Review: Smoke, by Dan Vyleta

y450-293Synopsis: If sin were visible and you could see people’s anger, their lust and cravings, what would the world be like? Smoke opens in a private boarding school near Oxford, but history has not followed the path known to us. In this other past, sin appears as smoke on the body and soot on the clothes. Children are born carrying the seeds of evil within them. The ruling elite have learned to control their desires and contain their sin. They are spotless. It is within the closeted world of this school that the sons of the wealthy and well-connected are trained as future leaders. Among their number are two boys, Thomas and Charlie. On a trip to London, a forbidden city shrouded in smoke and darkness, the boys will witness an event that will make them question everything they have been told about the past. For there is more to the world of smoke, soot and ash than meets the eye and there are those who will stop at nothing to protect it

Title: Smoke
Author: Dan Vyleta
Publisher: W&N
Pub Date: 7th July 2016
Pages: 488
ISBN: 9780297609926

Rating: 3stars

I received a copy of this book from NetGalley in exchange for an honest review.

Imagine it.

Loved one make you irrationally angry over a tiny thing? You smoke.

Tell a little white lie? You smoke.

Have a fleeting naughty thought about your office crush? You smoke.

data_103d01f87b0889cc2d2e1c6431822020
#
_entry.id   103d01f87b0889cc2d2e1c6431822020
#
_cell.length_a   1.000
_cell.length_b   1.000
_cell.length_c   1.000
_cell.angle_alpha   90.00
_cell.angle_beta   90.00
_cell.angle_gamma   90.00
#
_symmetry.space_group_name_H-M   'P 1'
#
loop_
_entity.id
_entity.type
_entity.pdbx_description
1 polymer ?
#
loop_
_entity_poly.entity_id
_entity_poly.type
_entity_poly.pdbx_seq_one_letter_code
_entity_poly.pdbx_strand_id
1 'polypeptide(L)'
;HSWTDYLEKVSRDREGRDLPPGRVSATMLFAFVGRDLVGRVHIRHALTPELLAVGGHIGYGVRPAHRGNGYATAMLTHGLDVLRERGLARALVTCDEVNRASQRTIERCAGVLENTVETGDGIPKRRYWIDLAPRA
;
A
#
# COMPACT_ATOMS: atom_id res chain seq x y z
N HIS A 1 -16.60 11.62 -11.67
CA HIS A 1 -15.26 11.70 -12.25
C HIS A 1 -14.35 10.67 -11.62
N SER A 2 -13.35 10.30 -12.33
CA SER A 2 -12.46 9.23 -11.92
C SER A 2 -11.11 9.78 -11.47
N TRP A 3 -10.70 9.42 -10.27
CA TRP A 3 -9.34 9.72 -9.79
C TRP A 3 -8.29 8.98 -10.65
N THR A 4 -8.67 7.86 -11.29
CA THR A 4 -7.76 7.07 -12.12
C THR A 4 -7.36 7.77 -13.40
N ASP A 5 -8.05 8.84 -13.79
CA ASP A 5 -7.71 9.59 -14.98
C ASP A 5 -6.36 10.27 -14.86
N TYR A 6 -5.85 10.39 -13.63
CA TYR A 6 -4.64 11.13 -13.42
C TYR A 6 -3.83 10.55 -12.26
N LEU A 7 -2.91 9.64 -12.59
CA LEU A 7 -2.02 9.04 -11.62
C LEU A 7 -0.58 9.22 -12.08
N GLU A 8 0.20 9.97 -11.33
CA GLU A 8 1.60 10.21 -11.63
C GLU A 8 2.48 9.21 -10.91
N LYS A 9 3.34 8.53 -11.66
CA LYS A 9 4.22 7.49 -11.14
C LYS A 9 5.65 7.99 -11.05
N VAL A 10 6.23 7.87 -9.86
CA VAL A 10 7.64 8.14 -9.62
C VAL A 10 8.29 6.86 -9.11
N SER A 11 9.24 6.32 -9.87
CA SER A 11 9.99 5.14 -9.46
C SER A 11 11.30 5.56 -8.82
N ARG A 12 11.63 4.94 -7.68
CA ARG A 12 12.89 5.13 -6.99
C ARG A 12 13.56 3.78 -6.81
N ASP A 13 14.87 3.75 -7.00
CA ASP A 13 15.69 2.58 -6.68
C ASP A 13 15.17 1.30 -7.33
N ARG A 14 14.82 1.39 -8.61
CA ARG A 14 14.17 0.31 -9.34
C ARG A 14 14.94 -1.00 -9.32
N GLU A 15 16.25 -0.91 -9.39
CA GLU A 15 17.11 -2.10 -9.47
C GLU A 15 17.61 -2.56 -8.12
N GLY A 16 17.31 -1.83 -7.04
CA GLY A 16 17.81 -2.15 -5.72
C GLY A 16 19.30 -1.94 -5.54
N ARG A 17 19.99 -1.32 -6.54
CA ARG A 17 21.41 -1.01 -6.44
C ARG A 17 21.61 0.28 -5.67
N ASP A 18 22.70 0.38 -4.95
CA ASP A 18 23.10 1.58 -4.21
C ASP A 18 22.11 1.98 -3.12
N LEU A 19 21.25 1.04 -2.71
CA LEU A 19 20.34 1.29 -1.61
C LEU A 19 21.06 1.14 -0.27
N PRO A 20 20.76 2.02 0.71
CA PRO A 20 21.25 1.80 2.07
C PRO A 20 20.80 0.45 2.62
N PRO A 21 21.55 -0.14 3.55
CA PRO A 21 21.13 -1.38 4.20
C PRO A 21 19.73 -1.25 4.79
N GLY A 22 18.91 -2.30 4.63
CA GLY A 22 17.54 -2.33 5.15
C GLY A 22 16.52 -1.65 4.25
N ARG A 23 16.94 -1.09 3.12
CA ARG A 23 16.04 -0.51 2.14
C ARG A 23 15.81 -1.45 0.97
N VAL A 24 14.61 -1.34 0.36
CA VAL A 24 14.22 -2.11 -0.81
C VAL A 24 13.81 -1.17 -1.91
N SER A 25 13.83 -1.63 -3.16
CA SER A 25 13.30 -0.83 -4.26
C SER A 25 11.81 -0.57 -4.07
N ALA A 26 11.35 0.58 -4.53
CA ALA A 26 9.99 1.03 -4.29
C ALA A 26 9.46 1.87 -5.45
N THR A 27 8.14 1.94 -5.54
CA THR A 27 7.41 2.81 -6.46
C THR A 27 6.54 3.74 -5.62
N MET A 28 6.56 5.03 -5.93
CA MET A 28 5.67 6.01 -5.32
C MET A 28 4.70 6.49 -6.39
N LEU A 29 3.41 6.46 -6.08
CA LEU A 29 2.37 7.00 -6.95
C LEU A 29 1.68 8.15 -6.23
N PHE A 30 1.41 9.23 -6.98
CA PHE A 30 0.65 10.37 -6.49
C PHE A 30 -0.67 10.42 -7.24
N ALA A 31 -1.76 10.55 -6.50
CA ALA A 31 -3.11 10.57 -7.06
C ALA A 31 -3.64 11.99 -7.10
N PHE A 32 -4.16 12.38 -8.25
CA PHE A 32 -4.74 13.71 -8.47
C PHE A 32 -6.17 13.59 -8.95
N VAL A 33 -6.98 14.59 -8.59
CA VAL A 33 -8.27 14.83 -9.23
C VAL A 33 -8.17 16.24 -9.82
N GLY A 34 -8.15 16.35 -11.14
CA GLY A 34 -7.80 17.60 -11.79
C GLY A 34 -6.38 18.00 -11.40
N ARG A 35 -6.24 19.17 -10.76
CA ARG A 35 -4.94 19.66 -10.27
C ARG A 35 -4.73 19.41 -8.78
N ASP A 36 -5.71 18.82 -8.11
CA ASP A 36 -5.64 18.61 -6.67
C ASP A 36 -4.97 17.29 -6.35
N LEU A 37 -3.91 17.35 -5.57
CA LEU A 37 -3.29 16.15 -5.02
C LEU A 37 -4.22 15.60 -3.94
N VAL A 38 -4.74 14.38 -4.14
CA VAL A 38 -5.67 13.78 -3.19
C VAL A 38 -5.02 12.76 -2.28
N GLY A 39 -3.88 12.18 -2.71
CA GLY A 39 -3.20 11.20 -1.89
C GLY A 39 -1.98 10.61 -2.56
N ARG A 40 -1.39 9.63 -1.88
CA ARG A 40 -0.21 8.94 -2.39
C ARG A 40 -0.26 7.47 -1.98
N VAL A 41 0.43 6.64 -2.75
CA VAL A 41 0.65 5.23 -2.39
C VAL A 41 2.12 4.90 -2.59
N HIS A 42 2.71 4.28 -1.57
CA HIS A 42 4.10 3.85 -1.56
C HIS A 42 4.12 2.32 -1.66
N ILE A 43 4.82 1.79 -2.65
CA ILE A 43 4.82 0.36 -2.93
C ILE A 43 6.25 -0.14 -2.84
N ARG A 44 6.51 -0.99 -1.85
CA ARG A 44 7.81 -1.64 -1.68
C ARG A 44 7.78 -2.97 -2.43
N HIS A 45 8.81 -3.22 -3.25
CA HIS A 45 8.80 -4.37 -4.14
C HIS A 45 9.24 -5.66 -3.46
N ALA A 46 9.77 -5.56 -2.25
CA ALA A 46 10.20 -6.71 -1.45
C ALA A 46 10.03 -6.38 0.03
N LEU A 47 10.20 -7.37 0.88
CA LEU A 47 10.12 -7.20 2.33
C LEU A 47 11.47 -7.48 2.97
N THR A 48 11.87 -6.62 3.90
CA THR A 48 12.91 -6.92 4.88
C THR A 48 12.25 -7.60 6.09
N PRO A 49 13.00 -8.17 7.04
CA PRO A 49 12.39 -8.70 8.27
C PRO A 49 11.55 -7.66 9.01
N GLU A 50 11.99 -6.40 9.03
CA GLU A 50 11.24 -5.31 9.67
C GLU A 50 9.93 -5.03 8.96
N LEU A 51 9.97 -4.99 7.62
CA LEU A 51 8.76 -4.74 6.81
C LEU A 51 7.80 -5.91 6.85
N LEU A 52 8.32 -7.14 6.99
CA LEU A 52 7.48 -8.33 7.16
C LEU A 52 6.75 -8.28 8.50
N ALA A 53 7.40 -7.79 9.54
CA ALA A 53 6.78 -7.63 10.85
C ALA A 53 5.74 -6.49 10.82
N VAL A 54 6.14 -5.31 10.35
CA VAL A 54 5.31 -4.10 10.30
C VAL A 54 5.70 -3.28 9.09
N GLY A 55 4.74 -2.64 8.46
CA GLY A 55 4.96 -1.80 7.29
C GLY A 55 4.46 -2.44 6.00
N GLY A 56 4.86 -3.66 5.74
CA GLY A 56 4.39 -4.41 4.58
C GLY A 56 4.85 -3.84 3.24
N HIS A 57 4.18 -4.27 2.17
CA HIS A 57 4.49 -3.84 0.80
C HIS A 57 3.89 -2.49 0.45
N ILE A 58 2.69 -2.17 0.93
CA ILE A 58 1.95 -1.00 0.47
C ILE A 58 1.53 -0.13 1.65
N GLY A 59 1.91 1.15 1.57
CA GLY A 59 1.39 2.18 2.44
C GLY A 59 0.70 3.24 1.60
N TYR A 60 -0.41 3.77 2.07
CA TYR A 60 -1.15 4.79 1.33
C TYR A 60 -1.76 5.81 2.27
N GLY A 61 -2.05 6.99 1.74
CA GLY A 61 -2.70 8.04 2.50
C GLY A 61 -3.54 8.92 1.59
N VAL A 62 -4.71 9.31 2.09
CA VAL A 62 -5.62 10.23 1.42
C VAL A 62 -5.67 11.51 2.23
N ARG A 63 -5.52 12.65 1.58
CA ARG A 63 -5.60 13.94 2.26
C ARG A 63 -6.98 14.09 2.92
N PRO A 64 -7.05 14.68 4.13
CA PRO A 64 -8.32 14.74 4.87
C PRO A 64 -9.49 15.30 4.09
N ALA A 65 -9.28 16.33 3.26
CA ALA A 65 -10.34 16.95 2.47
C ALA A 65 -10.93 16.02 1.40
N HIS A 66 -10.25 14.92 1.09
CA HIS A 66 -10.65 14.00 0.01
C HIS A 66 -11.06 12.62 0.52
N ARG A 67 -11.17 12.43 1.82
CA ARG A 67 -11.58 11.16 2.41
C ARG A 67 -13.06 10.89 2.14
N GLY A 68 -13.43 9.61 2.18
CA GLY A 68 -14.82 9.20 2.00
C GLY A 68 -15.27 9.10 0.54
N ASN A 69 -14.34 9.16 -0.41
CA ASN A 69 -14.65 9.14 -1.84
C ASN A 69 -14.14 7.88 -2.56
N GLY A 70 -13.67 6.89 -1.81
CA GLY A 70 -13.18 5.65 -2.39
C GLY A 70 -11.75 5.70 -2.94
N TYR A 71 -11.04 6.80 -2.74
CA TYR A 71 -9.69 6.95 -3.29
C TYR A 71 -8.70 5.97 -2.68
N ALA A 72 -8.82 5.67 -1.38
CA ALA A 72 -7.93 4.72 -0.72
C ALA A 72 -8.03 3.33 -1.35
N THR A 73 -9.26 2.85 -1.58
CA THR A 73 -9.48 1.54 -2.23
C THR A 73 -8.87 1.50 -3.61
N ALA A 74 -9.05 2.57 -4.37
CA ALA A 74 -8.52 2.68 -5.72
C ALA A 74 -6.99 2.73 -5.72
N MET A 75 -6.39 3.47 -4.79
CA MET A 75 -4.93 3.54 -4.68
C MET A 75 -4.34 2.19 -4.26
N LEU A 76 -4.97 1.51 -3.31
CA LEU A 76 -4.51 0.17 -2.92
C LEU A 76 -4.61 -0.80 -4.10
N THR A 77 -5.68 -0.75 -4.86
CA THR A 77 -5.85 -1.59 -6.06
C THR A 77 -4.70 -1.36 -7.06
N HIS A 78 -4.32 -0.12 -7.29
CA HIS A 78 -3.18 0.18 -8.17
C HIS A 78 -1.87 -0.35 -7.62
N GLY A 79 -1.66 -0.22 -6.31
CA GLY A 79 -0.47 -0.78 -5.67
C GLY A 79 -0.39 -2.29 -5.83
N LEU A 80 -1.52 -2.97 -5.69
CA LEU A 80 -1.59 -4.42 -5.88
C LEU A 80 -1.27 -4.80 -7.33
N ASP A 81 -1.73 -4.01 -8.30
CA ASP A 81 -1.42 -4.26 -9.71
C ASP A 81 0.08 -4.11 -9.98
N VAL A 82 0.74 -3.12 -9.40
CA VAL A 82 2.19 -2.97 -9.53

Can you imagine a world where no indiscretion can be hidden; no dark thought disguised?!

When I saw the cover of Smoke on Netgalley, I was excited. When I read the synopsis, I was utterly enthralled. The premise is a fascinating one; part historical fiction, part paranormal dystopia, this Victorian world of darkness and sin just screamed ‘read me!’.

And the first third of the book didn’t disappoint. Thomas and Charlie are compelling and rich characters, each likeable and sympathetic enough to capture your interest. The writing style is dense and descriptive, but it suits the setting and atmosphere of the novel. There’s enough depth and darkness to keep the pages turning quickly.

But then things start to go downhill. Where we started in the boarding school, suddenly the focus shifts to a manor house, then to London, and back again. Each movement makes the plot thicken, but reveals nothing. In other stories you wouldn’t think twice about changes in location, but the plot becomes so dense here, it all just gets a bit too much.

Vyleta can’t seem to decide what he wants the book to be about – religious extremes, political revolution, the nature of sin? He packs so much into the last 300 pages, it gets too convoluted to enjoy.

Overall, if I had to rate Smoke on the first third I’d give it 5 stars. I really wanted to love this book but I just can’t give it more than 3 stars for overall enjoyment.

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